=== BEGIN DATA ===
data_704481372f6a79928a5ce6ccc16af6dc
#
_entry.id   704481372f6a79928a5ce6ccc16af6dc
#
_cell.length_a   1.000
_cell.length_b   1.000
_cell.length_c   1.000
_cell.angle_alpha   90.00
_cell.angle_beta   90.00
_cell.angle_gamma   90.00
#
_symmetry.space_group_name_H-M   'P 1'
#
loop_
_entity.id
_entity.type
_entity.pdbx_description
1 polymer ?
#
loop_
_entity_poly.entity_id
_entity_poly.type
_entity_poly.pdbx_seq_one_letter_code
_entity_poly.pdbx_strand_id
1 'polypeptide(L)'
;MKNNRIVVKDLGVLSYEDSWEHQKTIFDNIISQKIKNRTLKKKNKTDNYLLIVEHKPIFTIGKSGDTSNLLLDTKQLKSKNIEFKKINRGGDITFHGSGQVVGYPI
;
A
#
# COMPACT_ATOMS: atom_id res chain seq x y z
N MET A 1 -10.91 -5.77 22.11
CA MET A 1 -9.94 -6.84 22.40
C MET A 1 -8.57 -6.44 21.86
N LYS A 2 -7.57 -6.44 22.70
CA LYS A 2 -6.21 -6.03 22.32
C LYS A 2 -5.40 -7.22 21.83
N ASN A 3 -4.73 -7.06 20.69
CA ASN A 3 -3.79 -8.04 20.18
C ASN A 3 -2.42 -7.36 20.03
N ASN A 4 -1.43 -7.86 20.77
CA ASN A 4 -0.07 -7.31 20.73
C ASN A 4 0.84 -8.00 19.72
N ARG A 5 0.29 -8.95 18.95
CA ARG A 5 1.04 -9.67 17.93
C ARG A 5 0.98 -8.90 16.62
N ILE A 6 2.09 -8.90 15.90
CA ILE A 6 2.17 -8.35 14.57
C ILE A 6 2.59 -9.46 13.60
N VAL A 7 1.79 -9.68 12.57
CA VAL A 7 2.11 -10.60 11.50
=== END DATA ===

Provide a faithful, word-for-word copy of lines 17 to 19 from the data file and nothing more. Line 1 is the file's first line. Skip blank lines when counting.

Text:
_entity.pdbx_description
1 polymer ?
#